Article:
By J. Weinger
Is there a young person in your life who is preparing for college? Even if you aren’t a parent, you may have a niece, a nephew, a godchild or someone you are connected with in another way who is headed off to school that you want to help. This is somewhat different than if it is your own child, and you don’t want to step on any parental toes. On the other hand, some high school seniors might have little support at home. Whatever the case, here are some ways you can help a teen prepare for college even when the child is not your own.
Setting Up a 529 Plan
Depending on your relationship with the child and the child’s parents as well as your own financial situation, you may want to consider setting up a 529 college savings plan. You can actually do this when the child is still very young. There are tax advantages to putting money in a 529 plan although you should be aware of the limits that would require you to file a gift tax return. A 529 plan should be discussed with the parents because they may make sacrifices in their own lives to plan for the child’s college that would not be necessary if they were aware of this account.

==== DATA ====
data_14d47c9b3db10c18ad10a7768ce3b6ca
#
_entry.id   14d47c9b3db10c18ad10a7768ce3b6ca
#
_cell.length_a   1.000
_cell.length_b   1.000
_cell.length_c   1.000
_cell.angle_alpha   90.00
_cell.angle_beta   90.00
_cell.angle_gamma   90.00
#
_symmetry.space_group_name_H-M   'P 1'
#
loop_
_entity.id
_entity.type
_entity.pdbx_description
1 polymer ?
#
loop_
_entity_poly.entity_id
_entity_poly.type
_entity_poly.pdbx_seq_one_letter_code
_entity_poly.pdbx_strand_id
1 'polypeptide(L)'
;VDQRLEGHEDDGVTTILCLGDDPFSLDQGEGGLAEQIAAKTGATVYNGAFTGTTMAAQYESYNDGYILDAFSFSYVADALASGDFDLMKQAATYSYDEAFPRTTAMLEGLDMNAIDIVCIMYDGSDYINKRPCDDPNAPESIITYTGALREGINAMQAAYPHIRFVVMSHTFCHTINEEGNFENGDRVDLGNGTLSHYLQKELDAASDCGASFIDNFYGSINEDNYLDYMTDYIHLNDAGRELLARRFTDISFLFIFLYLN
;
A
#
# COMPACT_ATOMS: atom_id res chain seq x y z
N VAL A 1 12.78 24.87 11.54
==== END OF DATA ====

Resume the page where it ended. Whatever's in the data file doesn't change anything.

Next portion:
Researching Financial Help
You can help the teen in your life research grants and loans. This includes both federal and student loans. While it probably won’t extend to filling out the Free Application for Federal Student Aid, which requires information about the parents’ finances, you can still look at what is available and what the process is for applying. You can also research scholarships, which are not need-based, and help your teen with putting together the application and meeting deadlines.
Applying for Financial Help
Private lenders may require a cosigner. If the parents are unable or unwilling to do so, this might be a place where you could step in. It does mean that you will be responsible for the loan if the student defaults, but having a cosigner on a student loan is fairly standard procedure, and in the vast majority of cases, it goes smoothly. You know the person best and how responsible they will be. With the permission of the parents, you could also assist in completing the FAFSA, which can be done online.
Being a Sounding Board
Some parents have a specific vision for the path their child’s life will take: their hearts are set on their child studying medicine, law or business. If the child’s ambitions do not dovetail with that of the parents, there can be friction. Worse, the child may not have another adult to talk to about alternatives. Kids who are trying to find their own way don’t need more advice at this stage so much as they just need someone to listen to them, take them seriously and guide them toward resources and other possibilities. It may be that at the end of these inquiries, the child decides the parents were right after all, but at that point the decision feels more like their own.